Microsoft has finally begun rolling out Windows 10 Anniversary Update to the masses. It’s a major update which makes a smarter Cortana available on the lock screen, brings Calendar integration to the taskbar, a native Bash command line, better Smart Menu and Task View, new Dark theme, and more.
Your PC might have offered to install the update already, but there’s no need to wait– you can also start the process yourself.
The simplest and safest option is probably to use Windows Update. Go to Settings > Updates & Security > Windows Update, click Check for Updates and wait.
If all goes well the Windows 10 Upgrade Assistant will appear to walk you through the update.
(We’ve seen a problem where the Upgrade Assistant gets stuck in a loop, saying it’s looking for a new version of itself, then restarting, checking, restarting again, and so on. If this happens for more than a couple of minutes on your system, don’t wait, reboot your PC and try again.)
If the Check for Updates option tells you there’s nothing available, click the “Learn more” link further down the page. You’ll be taken to a web page with a “Get the Anniversary Update now” button which downloads an update tool.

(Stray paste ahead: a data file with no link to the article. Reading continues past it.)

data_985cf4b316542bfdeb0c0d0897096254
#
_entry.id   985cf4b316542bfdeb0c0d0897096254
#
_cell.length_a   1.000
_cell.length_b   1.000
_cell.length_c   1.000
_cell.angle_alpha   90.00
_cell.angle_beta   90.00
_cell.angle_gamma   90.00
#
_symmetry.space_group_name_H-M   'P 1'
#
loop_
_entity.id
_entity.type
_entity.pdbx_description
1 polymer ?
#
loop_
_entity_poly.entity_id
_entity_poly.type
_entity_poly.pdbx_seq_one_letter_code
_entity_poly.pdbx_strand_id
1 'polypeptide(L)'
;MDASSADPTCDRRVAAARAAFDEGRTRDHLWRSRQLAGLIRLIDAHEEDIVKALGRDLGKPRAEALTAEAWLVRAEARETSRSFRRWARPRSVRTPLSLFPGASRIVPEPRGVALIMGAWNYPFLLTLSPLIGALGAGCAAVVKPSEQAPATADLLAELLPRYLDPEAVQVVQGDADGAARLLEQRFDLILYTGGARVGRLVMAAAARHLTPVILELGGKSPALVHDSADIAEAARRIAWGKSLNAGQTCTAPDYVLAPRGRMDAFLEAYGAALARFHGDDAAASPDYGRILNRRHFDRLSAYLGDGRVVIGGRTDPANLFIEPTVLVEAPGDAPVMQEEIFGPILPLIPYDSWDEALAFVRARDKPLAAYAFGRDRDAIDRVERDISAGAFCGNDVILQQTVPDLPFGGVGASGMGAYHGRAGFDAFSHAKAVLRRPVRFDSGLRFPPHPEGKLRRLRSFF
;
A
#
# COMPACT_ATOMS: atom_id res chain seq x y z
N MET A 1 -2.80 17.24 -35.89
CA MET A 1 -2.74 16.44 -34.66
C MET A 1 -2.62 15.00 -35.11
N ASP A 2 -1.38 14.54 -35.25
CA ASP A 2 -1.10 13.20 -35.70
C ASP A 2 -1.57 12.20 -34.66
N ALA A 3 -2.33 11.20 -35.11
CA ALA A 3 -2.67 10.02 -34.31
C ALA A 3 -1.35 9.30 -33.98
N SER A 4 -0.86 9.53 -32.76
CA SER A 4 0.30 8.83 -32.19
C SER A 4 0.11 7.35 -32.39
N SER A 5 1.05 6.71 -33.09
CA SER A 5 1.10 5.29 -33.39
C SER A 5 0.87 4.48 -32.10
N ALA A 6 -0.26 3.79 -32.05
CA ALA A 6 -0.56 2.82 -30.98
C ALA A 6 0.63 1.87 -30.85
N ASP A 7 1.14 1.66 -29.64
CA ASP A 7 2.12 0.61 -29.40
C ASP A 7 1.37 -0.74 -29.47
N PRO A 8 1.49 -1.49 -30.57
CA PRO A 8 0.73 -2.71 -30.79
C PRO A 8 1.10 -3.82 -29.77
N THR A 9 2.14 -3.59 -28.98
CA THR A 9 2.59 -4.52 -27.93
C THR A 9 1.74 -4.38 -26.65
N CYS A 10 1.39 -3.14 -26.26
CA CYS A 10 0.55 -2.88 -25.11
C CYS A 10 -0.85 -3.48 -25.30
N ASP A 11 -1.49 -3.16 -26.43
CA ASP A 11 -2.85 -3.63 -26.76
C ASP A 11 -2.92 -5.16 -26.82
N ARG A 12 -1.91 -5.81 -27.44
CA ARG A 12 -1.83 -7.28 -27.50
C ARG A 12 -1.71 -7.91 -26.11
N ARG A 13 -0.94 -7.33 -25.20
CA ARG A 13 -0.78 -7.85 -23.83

As with previous builds, you can also use the Windows 10 Media Creation Tool to build a bootable installer on an ISO image or USB key, for easier updates to another system.
This isn’t the same as a “real” Windows setup disc. You must choose the Windows 10 edition, language and architecture (32 or 64-bit), for example– it won’t support them all.
If you’re installing Windows 10 for the first time, you’ll probably also need a product key.
The update proved quick and easy for us, but we’ve had our share of issues with Windows Update, so be careful. Back up your system before you start, and give yourself plenty of spare time to investigate any problems.
Windows 10 Media Creation Tool is available for Windows 7, 8.1 and 10.